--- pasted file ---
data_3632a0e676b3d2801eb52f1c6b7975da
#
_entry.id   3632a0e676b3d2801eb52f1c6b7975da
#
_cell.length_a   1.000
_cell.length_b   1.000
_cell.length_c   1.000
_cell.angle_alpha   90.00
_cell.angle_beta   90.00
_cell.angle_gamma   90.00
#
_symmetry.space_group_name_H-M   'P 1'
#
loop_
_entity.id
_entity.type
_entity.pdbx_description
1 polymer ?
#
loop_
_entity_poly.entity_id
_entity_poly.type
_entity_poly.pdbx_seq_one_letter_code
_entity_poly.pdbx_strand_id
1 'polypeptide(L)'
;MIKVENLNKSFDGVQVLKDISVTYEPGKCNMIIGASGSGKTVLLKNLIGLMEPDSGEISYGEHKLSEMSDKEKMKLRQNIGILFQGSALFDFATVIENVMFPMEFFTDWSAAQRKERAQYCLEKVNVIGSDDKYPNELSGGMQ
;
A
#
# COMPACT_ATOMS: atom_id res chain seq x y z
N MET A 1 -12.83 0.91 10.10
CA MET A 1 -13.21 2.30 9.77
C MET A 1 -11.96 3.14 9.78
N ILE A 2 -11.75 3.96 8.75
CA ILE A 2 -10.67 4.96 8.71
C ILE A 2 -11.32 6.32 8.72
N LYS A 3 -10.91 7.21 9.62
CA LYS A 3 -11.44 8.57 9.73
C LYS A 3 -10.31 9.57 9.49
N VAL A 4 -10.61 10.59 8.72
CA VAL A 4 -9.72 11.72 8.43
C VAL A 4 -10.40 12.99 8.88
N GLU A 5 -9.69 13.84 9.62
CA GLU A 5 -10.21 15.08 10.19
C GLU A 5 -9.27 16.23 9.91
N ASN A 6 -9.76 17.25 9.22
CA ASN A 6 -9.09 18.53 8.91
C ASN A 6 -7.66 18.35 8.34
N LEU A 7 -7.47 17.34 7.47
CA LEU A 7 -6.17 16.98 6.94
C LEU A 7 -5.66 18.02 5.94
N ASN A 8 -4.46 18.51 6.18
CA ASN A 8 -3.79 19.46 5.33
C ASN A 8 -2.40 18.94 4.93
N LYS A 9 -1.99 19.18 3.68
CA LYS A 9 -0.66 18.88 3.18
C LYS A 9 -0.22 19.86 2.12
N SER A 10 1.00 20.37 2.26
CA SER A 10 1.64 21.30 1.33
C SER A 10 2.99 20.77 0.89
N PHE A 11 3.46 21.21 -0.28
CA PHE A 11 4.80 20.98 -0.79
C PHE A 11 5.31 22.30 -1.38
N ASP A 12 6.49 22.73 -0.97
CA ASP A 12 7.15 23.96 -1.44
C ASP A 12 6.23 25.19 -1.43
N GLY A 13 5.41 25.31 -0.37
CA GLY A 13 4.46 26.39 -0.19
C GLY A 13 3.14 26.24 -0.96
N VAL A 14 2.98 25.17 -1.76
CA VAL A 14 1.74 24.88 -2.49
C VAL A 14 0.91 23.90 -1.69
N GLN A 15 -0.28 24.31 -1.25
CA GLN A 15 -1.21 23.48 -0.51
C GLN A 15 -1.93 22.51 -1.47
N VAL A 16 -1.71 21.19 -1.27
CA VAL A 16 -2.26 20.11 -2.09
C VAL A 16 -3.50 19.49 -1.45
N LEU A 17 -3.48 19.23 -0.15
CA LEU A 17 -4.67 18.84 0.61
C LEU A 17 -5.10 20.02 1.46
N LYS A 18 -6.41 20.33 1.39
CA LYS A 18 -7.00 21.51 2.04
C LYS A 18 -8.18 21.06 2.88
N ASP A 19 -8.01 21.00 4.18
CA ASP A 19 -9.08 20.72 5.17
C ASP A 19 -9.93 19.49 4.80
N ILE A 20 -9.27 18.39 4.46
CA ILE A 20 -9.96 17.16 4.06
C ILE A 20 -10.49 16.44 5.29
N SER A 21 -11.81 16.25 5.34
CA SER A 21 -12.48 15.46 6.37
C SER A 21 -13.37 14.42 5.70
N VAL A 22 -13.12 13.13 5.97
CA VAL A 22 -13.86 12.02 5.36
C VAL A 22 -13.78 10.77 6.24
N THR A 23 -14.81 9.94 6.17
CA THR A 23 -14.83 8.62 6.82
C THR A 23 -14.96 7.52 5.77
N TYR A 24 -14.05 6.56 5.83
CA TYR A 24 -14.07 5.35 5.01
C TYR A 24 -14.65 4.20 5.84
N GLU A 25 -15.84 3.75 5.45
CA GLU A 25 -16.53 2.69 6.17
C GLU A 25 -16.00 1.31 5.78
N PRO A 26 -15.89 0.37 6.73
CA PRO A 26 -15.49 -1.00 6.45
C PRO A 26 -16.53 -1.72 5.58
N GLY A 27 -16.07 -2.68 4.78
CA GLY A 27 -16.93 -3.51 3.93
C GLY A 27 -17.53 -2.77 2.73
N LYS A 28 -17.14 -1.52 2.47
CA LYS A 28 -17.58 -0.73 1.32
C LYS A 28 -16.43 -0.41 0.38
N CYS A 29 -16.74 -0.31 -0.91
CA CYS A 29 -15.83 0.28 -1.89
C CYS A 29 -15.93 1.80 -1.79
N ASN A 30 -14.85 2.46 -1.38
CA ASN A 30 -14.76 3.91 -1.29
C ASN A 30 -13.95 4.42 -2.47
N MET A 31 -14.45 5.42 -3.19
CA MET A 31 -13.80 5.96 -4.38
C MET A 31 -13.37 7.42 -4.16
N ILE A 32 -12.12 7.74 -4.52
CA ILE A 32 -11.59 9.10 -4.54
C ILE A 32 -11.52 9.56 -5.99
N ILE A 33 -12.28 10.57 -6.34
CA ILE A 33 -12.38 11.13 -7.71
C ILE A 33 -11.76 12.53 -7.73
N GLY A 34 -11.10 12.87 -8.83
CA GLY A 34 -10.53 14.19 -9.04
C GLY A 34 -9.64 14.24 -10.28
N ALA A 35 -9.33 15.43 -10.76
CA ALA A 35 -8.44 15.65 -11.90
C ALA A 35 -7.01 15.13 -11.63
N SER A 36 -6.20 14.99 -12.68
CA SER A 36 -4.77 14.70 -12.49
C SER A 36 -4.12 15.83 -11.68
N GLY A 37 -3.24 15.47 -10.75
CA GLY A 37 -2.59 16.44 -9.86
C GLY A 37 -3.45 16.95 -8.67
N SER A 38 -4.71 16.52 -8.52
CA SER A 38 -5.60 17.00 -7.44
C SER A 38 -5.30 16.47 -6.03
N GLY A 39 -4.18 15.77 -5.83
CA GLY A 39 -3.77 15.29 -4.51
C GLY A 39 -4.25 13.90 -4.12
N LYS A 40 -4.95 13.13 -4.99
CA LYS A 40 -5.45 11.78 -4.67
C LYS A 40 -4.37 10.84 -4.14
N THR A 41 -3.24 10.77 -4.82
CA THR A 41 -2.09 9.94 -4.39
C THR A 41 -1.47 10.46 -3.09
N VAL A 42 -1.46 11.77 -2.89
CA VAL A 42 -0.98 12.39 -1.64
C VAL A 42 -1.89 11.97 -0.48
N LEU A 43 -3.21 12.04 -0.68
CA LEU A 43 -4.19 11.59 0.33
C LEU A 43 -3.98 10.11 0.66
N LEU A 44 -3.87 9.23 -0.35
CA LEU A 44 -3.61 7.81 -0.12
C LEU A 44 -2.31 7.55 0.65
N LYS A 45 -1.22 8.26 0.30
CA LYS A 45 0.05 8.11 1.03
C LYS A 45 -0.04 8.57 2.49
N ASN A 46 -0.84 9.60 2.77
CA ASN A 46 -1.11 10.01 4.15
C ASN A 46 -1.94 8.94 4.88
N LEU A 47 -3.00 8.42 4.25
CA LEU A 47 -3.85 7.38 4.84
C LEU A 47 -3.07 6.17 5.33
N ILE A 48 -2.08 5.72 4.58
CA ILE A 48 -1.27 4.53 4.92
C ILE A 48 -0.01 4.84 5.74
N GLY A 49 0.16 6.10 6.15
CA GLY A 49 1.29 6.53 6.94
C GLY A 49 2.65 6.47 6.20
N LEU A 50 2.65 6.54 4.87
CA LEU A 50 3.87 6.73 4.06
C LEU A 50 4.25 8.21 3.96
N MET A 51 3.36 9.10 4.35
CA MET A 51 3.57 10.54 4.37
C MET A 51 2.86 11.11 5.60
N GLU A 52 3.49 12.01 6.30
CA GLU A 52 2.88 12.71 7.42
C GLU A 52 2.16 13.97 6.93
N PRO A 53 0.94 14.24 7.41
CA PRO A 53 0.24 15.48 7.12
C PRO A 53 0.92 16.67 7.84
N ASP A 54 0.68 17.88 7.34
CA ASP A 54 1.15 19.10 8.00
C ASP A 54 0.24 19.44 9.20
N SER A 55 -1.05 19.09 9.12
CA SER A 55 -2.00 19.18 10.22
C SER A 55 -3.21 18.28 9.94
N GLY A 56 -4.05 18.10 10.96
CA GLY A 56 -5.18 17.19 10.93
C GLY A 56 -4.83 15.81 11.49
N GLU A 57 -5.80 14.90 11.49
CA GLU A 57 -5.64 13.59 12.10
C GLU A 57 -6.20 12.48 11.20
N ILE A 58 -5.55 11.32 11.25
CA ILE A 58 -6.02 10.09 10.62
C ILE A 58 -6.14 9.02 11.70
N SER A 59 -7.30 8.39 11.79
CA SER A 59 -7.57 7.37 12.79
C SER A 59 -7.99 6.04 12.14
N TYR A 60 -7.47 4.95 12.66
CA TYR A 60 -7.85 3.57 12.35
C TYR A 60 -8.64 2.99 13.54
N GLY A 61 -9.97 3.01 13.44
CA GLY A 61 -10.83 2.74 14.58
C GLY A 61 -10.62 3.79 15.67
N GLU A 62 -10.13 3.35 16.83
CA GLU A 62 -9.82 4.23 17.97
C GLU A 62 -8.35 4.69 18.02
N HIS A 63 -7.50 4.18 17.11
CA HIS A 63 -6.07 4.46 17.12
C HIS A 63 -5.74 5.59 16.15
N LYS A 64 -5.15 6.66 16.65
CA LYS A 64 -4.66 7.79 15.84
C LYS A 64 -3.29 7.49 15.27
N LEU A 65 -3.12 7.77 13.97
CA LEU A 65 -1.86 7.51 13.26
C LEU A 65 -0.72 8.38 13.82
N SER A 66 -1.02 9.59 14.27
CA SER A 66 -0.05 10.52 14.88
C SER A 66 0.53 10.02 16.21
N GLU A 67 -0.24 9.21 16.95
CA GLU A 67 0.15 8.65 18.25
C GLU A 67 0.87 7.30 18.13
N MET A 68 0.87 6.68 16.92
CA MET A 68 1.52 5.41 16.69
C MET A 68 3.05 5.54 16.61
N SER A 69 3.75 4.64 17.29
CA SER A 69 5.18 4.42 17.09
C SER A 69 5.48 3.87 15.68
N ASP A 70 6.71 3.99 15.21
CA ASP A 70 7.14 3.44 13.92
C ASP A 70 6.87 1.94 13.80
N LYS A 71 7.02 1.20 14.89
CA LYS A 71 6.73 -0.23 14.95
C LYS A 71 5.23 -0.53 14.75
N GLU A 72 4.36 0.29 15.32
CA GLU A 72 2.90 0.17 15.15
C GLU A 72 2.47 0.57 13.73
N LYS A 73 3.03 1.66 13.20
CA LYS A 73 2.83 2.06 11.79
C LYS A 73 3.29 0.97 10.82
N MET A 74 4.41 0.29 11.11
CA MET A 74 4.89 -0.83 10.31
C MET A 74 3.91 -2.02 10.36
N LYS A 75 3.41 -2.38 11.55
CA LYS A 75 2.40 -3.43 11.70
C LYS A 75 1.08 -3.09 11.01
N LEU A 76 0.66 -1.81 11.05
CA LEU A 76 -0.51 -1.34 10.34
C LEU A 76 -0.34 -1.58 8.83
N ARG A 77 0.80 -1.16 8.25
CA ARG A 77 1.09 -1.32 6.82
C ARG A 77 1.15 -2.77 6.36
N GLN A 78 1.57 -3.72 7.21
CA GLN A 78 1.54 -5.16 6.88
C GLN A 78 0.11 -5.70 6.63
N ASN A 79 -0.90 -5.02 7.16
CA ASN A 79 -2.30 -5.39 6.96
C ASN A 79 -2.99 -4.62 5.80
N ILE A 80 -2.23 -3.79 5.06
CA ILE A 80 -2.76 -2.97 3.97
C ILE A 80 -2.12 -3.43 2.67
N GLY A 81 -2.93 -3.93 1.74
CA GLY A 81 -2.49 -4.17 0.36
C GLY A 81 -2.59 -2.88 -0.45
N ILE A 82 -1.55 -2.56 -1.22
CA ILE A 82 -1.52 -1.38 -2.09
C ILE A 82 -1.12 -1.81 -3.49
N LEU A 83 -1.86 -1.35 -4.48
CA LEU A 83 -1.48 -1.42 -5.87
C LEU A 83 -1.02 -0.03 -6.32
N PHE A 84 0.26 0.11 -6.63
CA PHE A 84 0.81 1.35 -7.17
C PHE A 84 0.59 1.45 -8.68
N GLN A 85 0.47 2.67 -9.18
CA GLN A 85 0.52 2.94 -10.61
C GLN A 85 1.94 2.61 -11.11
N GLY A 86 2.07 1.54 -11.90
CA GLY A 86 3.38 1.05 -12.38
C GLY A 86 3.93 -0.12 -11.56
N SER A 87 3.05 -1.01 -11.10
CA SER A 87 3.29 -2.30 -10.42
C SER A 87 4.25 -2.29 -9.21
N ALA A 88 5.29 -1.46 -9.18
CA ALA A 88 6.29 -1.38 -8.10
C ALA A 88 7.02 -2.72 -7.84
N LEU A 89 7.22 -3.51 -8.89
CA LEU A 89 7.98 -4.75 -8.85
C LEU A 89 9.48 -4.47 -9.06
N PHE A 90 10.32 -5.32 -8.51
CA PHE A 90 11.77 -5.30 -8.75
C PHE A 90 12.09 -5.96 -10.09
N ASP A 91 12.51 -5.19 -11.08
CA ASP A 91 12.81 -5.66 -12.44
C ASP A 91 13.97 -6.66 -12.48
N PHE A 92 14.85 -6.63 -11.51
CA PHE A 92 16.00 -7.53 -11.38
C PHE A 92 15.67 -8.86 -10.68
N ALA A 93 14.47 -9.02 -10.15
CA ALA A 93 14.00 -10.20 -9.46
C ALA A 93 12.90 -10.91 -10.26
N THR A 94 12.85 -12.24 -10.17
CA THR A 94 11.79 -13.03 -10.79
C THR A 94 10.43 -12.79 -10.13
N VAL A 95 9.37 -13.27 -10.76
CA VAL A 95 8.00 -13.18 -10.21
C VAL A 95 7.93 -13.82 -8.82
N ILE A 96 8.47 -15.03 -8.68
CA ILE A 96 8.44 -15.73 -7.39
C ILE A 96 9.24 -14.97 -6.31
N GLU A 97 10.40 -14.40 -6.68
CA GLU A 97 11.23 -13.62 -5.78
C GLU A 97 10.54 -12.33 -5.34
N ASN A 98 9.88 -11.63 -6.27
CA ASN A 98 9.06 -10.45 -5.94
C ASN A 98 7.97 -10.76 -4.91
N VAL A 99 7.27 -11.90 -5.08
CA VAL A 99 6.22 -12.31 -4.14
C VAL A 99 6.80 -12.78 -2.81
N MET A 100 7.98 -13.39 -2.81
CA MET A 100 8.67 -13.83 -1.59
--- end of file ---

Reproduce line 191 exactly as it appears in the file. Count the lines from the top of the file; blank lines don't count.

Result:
CA ASP A 54 1.15 19.10 8.00